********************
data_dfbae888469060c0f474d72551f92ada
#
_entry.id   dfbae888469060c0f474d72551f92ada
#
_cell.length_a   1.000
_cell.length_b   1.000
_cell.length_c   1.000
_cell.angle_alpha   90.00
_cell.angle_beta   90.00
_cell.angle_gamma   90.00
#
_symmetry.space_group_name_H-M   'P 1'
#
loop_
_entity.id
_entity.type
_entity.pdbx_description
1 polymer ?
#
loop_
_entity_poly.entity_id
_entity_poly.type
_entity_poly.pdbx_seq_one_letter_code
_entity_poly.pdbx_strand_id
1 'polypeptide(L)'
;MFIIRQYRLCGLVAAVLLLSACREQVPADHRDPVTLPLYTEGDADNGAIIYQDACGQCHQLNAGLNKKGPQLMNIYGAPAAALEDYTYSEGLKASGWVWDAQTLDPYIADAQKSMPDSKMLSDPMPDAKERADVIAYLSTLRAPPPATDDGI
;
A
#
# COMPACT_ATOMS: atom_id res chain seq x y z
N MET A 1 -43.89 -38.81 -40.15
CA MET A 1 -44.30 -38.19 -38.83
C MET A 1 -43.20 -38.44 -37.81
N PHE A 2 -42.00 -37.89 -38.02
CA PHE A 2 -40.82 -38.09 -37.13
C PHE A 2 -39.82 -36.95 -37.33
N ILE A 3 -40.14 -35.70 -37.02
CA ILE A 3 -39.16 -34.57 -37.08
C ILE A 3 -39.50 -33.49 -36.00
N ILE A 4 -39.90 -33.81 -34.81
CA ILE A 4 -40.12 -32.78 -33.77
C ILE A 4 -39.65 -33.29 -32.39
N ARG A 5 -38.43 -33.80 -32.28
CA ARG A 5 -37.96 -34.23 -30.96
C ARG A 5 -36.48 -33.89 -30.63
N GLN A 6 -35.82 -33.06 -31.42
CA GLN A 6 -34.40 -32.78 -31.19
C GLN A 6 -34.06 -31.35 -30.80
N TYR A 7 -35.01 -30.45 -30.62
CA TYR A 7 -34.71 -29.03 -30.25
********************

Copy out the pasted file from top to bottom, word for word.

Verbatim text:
data_dfbae888469060c0f474d72551f92ada
#
_entry.id   dfbae888469060c0f474d72551f92ada
#
_cell.length_a   1.000
_cell.length_b   1.000
_cell.length_c   1.000
_cell.angle_alpha   90.00
_cell.angle_beta   90.00
_cell.angle_gamma   90.00
#
_symmetry.space_group_name_H-M   'P 1'
#
loop_
_entity.id
_entity.type
_entity.pdbx_description
1 polymer ?
#
loop_
_entity_poly.entity_id
_entity_poly.type
_entity_poly.pdbx_seq_one_letter_code
_entity_poly.pdbx_strand_id
1 'polypeptide(L)'
;MFIIRQYRLCGLVAAVLLLSACREQVPADHRDPVTLPLYTEGDADNGAIIYQDACGQCHQLNAGLNKKGPQLMNIYGAPAAALEDYTYSEGLKASGWVWDAQTLDPYIADAQKSMPDSKMLSDPMPDAKERADVIAYLSTLRAPPPATDDGI
;
A
#
# COMPACT_ATOMS: atom_id res chain seq x y z
N MET A 1 -43.89 -38.81 -40.15
CA MET A 1 -44.30 -38.19 -38.83
C MET A 1 -43.20 -38.44 -37.81
N PHE A 2 -42.00 -37.89 -38.02
CA PHE A 2 -40.82 -38.09 -37.13
C PHE A 2 -39.82 -36.95 -37.33
N ILE A 3 -40.14 -35.70 -37.02
CA ILE A 3 -39.16 -34.57 -37.08
C ILE A 3 -39.50 -33.49 -36.00
N ILE A 4 -39.90 -33.81 -34.81
CA ILE A 4 -40.12 -32.78 -33.77
C ILE A 4 -39.65 -33.29 -32.39
N ARG A 5 -38.43 -33.80 -32.28
CA ARG A 5 -37.96 -34.23 -30.96
C ARG A 5 -36.48 -33.89 -30.63
N GLN A 6 -35.82 -33.06 -31.42
CA GLN A 6 -34.40 -32.78 -31.19
C GLN A 6 -34.06 -31.35 -30.80
N TYR A 7 -35.01 -30.45 -30.62
CA TYR A 7 -34.71 -29.03 -30.25